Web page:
Gender equality has been a long standing issue since the 1970's. Women of the time first adopted softer measures of equality via fashion. That's how shoulder pads came into vogue in the first place (women with shoulders as broad as men deserve as much respect was the motivation behind the unfortunate trend which has mercifully faded into oblivion). Time eventually saw women taking an increasingly hard-nosed stand in their quest for equality including equal jobs, equal pay and equal rights, among other things. Even so, can this be rationalized for a phenomena as brutal as combat?
The field of battle has generally been a patriarchal one. In times of war, pop culture has it that courageous men in the army don army fatigues and run helter-skelter into head-on danger whilst courageous women in the army wear cute nurses' outfits and tend to the injured male with soft hands and a loving smile.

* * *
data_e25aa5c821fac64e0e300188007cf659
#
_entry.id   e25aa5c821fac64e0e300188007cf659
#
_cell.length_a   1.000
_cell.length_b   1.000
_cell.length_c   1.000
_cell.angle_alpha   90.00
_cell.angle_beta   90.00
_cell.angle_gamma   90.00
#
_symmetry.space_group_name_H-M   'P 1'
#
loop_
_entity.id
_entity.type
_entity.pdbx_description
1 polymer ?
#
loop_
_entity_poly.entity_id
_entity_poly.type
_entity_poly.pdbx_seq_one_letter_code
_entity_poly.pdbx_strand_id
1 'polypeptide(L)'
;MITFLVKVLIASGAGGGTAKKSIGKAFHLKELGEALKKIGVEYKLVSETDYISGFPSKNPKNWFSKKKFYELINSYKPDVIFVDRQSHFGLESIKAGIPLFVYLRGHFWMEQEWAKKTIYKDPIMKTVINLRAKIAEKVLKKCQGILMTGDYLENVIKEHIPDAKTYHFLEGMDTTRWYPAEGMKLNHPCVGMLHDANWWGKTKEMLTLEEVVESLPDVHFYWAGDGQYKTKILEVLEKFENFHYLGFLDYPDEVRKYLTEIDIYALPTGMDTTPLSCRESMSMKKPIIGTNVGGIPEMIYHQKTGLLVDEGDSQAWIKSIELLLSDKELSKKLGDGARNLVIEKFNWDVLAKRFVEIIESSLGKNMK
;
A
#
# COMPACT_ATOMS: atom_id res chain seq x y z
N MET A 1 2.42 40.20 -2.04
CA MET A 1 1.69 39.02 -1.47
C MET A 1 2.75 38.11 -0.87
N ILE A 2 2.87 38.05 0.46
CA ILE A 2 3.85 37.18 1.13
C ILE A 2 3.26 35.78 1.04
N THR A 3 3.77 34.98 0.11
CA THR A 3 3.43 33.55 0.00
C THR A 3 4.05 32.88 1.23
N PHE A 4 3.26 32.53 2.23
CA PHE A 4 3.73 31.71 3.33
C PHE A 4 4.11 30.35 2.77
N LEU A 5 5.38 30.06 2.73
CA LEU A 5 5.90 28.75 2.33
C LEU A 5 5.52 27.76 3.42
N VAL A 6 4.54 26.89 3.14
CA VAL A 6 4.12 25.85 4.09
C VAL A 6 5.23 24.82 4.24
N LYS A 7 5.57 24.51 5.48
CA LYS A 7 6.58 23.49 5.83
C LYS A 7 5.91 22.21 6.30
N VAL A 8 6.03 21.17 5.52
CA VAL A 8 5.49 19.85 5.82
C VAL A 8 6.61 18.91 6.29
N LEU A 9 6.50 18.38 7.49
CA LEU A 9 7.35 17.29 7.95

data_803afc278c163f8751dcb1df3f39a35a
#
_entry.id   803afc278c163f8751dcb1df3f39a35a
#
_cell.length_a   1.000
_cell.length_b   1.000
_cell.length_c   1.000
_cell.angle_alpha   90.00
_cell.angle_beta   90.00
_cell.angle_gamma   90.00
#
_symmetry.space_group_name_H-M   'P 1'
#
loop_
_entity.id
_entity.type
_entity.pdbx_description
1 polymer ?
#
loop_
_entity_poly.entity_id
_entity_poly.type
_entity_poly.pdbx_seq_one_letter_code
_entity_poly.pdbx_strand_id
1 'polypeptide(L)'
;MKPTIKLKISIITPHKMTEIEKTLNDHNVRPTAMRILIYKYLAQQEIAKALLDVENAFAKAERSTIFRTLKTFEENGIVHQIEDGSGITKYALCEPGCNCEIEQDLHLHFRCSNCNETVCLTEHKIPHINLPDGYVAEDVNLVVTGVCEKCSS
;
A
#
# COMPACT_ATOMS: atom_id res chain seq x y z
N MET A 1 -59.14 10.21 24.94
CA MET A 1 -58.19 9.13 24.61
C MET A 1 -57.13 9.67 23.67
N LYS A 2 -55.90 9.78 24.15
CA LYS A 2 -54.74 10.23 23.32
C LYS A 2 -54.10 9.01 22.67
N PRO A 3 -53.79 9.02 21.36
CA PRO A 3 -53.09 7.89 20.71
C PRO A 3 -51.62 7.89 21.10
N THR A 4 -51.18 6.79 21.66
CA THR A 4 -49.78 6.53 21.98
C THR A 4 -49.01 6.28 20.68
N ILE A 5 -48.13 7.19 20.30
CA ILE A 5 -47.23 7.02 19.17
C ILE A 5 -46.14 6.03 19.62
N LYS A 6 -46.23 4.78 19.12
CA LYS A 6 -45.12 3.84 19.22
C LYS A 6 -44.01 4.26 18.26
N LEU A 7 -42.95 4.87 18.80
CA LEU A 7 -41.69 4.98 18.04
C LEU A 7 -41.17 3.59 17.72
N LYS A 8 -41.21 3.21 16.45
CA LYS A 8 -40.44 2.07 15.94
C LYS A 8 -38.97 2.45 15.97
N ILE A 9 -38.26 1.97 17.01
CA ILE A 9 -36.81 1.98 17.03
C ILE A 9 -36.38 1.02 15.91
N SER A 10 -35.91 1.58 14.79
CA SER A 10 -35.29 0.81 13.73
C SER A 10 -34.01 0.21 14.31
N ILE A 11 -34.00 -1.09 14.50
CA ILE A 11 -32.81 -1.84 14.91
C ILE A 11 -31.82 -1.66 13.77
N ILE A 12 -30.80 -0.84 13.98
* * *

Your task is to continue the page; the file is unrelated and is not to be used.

Naturally one may argue that the hegemony persist even with the inclusion of women in wartime imagery (men in direct contact with danger with the women in a supporting role on the sidelines, a role delegated to the gender through millennia of cultural conditioning). Yet the reality of combat is such that it either comes to your life or the life of your enemy. If you are unwilling to kill the enemy, you may be killed yourself or worse.
Indeed, there have been many reasons, including the one in question, given as to why women are not suited for combat. A very real issue to be considered is that of sexual harassment. To the discredit of men, I find it very hard to believe that they are able to leave women units living in close proximity unmolested (we know how men are). Yet, a feminist may argue that...